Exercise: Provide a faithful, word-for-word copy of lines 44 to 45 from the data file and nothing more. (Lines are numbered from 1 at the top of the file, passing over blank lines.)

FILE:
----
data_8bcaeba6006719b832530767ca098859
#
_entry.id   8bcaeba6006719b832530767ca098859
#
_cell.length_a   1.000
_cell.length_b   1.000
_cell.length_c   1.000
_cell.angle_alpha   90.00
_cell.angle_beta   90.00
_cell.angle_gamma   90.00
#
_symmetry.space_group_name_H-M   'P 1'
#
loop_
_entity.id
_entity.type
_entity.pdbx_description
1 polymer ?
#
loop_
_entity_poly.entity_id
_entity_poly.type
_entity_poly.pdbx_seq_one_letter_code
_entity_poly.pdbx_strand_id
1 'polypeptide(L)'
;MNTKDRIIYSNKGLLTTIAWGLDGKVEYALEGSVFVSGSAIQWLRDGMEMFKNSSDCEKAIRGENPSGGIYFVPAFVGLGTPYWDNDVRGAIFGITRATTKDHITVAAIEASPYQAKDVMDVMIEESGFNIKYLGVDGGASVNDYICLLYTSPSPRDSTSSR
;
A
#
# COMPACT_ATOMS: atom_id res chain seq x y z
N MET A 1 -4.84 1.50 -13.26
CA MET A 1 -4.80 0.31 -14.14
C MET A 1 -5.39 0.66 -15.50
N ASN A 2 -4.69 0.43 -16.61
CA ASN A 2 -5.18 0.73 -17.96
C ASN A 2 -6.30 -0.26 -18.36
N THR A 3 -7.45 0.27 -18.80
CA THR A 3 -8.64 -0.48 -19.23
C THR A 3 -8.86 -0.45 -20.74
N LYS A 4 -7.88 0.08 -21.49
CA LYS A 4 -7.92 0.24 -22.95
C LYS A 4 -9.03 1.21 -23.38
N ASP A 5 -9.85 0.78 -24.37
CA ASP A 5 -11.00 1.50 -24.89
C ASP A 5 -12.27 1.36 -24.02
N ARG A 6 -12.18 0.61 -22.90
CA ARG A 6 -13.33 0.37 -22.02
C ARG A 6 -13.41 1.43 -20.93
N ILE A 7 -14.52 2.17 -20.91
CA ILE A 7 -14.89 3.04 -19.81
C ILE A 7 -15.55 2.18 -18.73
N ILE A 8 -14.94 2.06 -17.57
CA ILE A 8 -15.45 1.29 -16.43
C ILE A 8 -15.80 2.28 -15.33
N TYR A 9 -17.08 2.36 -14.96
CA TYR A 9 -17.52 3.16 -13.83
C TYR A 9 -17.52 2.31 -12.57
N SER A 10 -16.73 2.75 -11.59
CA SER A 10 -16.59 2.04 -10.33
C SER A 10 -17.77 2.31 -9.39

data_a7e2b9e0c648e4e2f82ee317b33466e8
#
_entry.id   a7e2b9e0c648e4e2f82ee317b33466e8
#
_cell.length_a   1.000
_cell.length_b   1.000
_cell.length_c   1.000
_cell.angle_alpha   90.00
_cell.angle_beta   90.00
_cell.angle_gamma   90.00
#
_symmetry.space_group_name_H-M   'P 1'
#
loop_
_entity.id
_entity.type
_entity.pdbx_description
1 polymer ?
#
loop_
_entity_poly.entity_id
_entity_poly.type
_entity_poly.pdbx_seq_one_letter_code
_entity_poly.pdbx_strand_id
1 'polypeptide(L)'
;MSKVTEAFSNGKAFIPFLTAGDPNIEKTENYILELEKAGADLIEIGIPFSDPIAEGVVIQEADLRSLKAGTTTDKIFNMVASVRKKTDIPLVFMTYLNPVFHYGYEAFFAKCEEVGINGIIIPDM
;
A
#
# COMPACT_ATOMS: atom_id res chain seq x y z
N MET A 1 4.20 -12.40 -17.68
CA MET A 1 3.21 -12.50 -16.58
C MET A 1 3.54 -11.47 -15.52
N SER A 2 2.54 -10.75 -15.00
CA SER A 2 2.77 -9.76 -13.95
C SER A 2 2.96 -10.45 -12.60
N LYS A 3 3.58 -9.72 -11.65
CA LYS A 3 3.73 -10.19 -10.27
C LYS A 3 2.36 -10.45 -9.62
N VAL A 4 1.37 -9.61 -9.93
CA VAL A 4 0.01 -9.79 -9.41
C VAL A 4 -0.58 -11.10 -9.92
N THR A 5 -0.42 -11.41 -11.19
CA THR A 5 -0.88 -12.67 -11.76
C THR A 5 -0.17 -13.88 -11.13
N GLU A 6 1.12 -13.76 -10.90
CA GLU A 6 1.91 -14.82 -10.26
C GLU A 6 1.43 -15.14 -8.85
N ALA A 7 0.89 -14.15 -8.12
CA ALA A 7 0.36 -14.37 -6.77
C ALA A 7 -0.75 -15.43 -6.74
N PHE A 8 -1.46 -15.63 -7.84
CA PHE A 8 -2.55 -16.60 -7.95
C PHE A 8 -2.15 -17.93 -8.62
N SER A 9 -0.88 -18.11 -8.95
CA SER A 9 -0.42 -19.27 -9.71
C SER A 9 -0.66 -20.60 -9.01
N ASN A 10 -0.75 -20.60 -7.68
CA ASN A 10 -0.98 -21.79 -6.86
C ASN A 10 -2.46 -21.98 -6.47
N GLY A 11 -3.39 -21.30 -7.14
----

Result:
CA ASP A 5 -11.00 1.50 -24.89
C ASP A 5 -12.27 1.36 -24.02